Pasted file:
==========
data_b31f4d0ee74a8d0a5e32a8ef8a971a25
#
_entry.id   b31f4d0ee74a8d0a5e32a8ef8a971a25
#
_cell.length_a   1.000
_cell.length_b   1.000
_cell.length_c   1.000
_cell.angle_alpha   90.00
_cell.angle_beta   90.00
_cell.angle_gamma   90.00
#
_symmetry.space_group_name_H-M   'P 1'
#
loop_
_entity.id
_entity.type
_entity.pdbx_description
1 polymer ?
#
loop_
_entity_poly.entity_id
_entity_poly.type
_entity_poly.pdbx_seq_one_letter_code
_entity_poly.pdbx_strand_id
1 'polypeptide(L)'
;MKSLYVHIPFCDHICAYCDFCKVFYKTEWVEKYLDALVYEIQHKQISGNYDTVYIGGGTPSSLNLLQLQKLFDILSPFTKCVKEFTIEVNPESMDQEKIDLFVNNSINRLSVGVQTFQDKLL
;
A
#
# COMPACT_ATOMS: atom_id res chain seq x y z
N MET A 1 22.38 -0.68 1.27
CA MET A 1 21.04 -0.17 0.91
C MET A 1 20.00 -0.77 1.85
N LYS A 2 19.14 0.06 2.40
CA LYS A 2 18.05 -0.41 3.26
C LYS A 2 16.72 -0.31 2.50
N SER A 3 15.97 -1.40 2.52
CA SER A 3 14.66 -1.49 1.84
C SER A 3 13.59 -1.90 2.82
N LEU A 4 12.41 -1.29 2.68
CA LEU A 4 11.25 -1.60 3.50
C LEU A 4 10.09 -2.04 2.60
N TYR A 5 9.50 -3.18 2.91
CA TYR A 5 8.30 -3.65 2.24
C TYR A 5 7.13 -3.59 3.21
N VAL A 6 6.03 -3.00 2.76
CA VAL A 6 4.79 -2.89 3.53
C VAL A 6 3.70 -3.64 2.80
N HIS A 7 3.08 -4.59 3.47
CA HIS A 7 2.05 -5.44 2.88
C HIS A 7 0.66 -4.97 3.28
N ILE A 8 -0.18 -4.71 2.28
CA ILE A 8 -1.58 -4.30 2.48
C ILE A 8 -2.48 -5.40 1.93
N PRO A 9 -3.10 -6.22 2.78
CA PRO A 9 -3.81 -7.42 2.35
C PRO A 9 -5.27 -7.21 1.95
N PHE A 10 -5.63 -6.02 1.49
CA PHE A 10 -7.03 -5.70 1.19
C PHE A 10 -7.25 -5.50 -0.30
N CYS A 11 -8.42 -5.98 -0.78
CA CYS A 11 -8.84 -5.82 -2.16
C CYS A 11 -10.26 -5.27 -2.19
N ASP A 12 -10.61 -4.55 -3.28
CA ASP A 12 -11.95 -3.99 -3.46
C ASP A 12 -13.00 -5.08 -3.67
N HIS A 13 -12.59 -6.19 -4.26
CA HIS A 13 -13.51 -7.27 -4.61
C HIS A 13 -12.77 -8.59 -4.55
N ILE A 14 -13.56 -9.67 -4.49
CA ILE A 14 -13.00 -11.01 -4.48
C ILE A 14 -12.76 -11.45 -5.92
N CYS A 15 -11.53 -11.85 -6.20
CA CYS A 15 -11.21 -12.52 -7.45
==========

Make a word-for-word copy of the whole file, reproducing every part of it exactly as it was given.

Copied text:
data_b31f4d0ee74a8d0a5e32a8ef8a971a25
#
_entry.id   b31f4d0ee74a8d0a5e32a8ef8a971a25
#
_cell.length_a   1.000
_cell.length_b   1.000
_cell.length_c   1.000
_cell.angle_alpha   90.00
_cell.angle_beta   90.00
_cell.angle_gamma   90.00
#
_symmetry.space_group_name_H-M   'P 1'
#
loop_
_entity.id
_entity.type
_entity.pdbx_description
1 polymer ?
#
loop_
_entity_poly.entity_id
_entity_poly.type
_entity_poly.pdbx_seq_one_letter_code
_entity_poly.pdbx_strand_id
1 'polypeptide(L)'
;MKSLYVHIPFCDHICAYCDFCKVFYKTEWVEKYLDALVYEIQHKQISGNYDTVYIGGGTPSSLNLLQLQKLFDILSPFTKCVKEFTIEVNPESMDQEKIDLFVNNSINRLSVGVQTFQDKLL
;
A
#
# COMPACT_ATOMS: atom_id res chain seq x y z
N MET A 1 22.38 -0.68 1.27
CA MET A 1 21.04 -0.17 0.91
C MET A 1 20.00 -0.77 1.85
N LYS A 2 19.14 0.06 2.40
CA LYS A 2 18.05 -0.41 3.26
C LYS A 2 16.72 -0.31 2.50
N SER A 3 15.97 -1.40 2.52
CA SER A 3 14.66 -1.49 1.84
C SER A 3 13.59 -1.90 2.82
N LEU A 4 12.41 -1.29 2.68
CA LEU A 4 11.25 -1.60 3.50
C LEU A 4 10.09 -2.04 2.60
N TYR A 5 9.50 -3.18 2.91
CA TYR A 5 8.30 -3.65 2.24
C TYR A 5 7.13 -3.59 3.21
N VAL A 6 6.03 -3.00 2.76
CA VAL A 6 4.79 -2.89 3.53
C VAL A 6 3.70 -3.64 2.80
N HIS A 7 3.08 -4.59 3.47
CA HIS A 7 2.05 -5.44 2.88
C HIS A 7 0.66 -4.97 3.28
N ILE A 8 -0.18 -4.71 2.28
CA ILE A 8 -1.58 -4.30 2.48
C ILE A 8 -2.48 -5.40 1.93
N PRO A 9 -3.10 -6.22 2.78
CA PRO A 9 -3.81 -7.42 2.35
C PRO A 9 -5.27 -7.21 1.95
N PHE A 10 -5.63 -6.02 1.49
CA PHE A 10 -7.03 -5.70 1.19
C PHE A 10 -7.25 -5.50 -0.30
N CYS A 11 -8.42 -5.98 -0.78
CA CYS A 11 -8.84 -5.82 -2.16
C CYS A 11 -10.26 -5.27 -2.19
N ASP A 12 -10.61 -4.55 -3.28
CA ASP A 12 -11.95 -3.99 -3.46
C ASP A 12 -13.00 -5.08 -3.67
N HIS A 13 -12.59 -6.19 -4.26
CA HIS A 13 -13.51 -7.27 -4.61
C HIS A 13 -12.77 -8.59 -4.55
N ILE A 14 -13.56 -9.67 -4.49
CA ILE A 14 -13.00 -11.01 -4.48
C ILE A 14 -12.76 -11.45 -5.92
N CYS A 15 -11.53 -11.85 -6.20
CA CYS A 15 -11.21 -12.52 -7.45